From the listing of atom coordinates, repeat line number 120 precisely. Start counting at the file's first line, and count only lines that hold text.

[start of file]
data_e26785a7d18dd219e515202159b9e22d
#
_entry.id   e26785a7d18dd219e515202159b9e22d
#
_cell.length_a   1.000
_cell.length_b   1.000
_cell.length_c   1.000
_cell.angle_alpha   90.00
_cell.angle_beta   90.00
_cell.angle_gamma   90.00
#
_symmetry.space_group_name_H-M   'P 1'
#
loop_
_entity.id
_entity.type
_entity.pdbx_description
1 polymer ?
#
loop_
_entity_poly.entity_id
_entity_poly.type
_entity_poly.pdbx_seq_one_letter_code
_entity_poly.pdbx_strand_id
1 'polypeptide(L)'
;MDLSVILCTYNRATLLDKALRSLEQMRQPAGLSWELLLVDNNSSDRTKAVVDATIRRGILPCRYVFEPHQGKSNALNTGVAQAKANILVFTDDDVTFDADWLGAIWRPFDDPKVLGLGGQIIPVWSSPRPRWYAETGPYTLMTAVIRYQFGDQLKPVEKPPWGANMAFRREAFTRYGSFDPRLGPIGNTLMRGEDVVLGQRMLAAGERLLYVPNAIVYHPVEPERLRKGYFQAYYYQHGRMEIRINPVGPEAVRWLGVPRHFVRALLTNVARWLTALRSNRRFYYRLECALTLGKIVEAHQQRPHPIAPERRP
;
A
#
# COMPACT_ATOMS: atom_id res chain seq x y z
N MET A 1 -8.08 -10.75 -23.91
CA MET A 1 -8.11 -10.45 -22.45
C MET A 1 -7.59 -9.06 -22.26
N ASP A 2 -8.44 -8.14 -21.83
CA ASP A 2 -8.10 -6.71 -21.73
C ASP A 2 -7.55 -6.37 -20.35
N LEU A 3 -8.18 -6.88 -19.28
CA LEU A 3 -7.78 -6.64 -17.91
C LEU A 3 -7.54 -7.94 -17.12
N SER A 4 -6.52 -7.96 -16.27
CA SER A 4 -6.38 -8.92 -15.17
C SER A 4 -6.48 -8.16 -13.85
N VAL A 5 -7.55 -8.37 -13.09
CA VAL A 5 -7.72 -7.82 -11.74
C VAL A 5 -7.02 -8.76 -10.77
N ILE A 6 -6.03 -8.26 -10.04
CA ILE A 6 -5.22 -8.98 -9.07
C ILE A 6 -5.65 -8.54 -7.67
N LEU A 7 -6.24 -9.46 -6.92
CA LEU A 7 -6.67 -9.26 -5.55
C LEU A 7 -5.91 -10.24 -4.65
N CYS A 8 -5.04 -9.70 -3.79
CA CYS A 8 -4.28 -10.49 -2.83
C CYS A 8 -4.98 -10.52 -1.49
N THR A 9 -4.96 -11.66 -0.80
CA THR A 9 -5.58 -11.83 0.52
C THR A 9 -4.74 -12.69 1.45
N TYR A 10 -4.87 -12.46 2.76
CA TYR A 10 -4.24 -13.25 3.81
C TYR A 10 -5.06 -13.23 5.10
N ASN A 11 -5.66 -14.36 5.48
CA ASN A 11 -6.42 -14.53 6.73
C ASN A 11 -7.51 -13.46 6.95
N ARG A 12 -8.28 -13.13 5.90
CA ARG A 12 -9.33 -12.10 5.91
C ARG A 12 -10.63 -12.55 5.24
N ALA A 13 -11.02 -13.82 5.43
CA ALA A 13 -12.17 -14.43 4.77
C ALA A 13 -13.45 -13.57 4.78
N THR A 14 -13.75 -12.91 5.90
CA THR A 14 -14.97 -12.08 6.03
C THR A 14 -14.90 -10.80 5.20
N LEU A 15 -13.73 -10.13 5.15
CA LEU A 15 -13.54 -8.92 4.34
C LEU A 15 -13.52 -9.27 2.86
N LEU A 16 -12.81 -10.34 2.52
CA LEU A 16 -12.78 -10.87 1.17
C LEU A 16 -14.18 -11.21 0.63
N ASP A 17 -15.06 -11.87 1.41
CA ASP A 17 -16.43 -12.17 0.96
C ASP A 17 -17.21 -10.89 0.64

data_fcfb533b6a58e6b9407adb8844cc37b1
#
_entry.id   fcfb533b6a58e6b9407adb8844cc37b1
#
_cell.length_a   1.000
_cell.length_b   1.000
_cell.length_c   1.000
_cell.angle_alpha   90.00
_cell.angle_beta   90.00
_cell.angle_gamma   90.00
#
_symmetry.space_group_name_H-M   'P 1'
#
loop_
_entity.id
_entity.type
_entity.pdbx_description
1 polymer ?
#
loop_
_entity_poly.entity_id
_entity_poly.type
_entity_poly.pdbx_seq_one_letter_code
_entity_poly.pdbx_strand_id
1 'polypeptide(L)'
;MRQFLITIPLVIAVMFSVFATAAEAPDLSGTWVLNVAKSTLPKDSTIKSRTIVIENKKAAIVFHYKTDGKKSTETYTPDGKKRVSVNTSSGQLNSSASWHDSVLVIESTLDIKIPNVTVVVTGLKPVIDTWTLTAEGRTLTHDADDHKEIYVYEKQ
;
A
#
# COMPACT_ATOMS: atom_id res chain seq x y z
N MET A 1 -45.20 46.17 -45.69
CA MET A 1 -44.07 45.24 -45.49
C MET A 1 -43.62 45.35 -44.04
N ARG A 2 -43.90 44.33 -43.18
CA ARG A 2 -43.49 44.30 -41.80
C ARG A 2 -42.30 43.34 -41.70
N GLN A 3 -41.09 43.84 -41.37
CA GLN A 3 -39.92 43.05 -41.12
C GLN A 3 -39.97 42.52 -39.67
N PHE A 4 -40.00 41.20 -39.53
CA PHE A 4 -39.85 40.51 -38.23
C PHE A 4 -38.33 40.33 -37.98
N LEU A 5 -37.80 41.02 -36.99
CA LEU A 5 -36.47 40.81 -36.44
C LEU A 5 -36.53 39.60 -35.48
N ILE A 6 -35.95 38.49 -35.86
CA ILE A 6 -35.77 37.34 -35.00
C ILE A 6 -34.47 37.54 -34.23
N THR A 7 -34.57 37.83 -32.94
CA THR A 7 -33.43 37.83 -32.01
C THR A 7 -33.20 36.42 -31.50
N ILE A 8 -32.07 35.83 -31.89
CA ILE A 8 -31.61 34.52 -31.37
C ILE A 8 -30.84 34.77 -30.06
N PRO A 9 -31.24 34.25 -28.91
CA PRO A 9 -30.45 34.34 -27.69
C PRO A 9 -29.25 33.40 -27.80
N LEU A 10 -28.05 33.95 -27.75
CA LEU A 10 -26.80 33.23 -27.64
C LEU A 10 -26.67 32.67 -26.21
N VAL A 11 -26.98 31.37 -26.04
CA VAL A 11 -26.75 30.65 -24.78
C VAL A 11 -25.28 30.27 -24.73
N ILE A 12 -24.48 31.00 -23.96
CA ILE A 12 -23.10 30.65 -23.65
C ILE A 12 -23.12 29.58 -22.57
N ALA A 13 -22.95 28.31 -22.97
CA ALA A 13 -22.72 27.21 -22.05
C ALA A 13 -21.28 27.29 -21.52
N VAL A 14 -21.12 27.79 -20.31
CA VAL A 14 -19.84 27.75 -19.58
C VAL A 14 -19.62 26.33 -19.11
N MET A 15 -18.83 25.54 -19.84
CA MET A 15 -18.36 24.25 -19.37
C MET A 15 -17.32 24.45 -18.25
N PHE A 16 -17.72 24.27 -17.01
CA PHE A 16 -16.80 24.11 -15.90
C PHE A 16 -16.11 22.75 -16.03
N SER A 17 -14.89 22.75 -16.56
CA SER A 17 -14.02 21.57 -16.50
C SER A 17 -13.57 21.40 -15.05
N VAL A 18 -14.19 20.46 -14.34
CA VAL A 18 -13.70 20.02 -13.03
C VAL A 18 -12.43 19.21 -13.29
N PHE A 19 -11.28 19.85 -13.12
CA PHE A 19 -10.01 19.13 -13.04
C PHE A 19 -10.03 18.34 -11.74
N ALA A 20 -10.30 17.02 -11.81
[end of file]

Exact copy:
C GLN A 3 -39.97 42.52 -39.67